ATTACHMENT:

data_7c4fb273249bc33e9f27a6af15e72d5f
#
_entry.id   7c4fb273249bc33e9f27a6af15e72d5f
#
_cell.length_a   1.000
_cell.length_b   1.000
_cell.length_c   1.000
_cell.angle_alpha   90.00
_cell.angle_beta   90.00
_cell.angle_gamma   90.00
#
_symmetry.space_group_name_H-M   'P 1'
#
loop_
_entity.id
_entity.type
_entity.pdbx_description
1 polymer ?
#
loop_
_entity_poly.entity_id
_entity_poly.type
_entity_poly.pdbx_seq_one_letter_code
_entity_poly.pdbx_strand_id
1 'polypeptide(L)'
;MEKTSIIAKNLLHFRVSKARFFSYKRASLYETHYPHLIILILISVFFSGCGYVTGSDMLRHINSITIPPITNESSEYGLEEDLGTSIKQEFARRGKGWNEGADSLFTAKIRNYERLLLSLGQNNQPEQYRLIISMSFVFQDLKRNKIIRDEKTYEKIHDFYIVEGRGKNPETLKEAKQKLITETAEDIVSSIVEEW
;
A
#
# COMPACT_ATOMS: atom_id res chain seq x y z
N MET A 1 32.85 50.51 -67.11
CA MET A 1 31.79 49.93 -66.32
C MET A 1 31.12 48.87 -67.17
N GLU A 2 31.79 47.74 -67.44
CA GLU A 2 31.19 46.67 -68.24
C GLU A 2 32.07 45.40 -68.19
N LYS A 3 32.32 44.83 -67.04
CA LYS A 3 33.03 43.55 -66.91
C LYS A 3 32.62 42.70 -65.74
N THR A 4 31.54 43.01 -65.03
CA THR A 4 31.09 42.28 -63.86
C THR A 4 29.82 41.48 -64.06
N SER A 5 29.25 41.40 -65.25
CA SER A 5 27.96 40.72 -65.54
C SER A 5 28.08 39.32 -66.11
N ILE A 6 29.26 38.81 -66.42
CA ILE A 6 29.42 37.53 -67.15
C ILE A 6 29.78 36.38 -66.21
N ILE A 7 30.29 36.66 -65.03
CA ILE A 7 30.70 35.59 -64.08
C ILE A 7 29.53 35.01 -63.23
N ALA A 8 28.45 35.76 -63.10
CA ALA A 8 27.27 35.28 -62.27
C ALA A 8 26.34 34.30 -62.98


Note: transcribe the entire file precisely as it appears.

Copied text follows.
data_7c4fb273249bc33e9f27a6af15e72d5f
#
_entry.id   7c4fb273249bc33e9f27a6af15e72d5f
#
_cell.length_a   1.000
_cell.length_b   1.000
_cell.length_c   1.000
_cell.angle_alpha   90.00
_cell.angle_beta   90.00
_cell.angle_gamma   90.00
#
_symmetry.space_group_name_H-M   'P 1'
#
loop_
_entity.id
_entity.type
_entity.pdbx_description
1 polymer ?
#
loop_
_entity_poly.entity_id
_entity_poly.type
_entity_poly.pdbx_seq_one_letter_code
_entity_poly.pdbx_strand_id
1 'polypeptide(L)'
;MEKTSIIAKNLLHFRVSKARFFSYKRASLYETHYPHLIILILISVFFSGCGYVTGSDMLRHINSITIPPITNESSEYGLEEDLGTSIKQEFARRGKGWNEGADSLFTAKIRNYERLLLSLGQNNQPEQYRLIISMSFVFQDLKRNKIIRDEKTYEKIHDFYIVEGRGKNPETLKEAKQKLITETAEDIVSSIVEEW
;
A
#
# COMPACT_ATOMS: atom_id res chain seq x y z
N MET A 1 32.85 50.51 -67.11
CA MET A 1 31.79 49.93 -66.32
C MET A 1 31.12 48.87 -67.17
N GLU A 2 31.79 47.74 -67.44
CA GLU A 2 31.19 46.67 -68.24
C GLU A 2 32.07 45.40 -68.19
N LYS A 3 32.32 44.83 -67.04
CA LYS A 3 33.03 43.55 -66.91
C LYS A 3 32.62 42.70 -65.74
N THR A 4 31.54 43.01 -65.03
CA THR A 4 31.09 42.28 -63.86
C THR A 4 29.82 41.48 -64.06
N SER A 5 29.25 41.40 -65.25
CA SER A 5 27.96 40.72 -65.54
C SER A 5 28.08 39.32 -66.11
N ILE A 6 29.26 38.81 -66.42
CA ILE A 6 29.42 37.53 -67.15
C ILE A 6 29.78 36.38 -66.21
N ILE A 7 30.29 36.66 -65.03
CA ILE A 7 30.70 35.59 -64.08
C ILE A 7 29.53 35.01 -63.23
N ALA A 8 28.45 35.76 -63.10
CA ALA A 8 27.27 35.28 -62.27
C ALA A 8 26.34 34.30 -62.98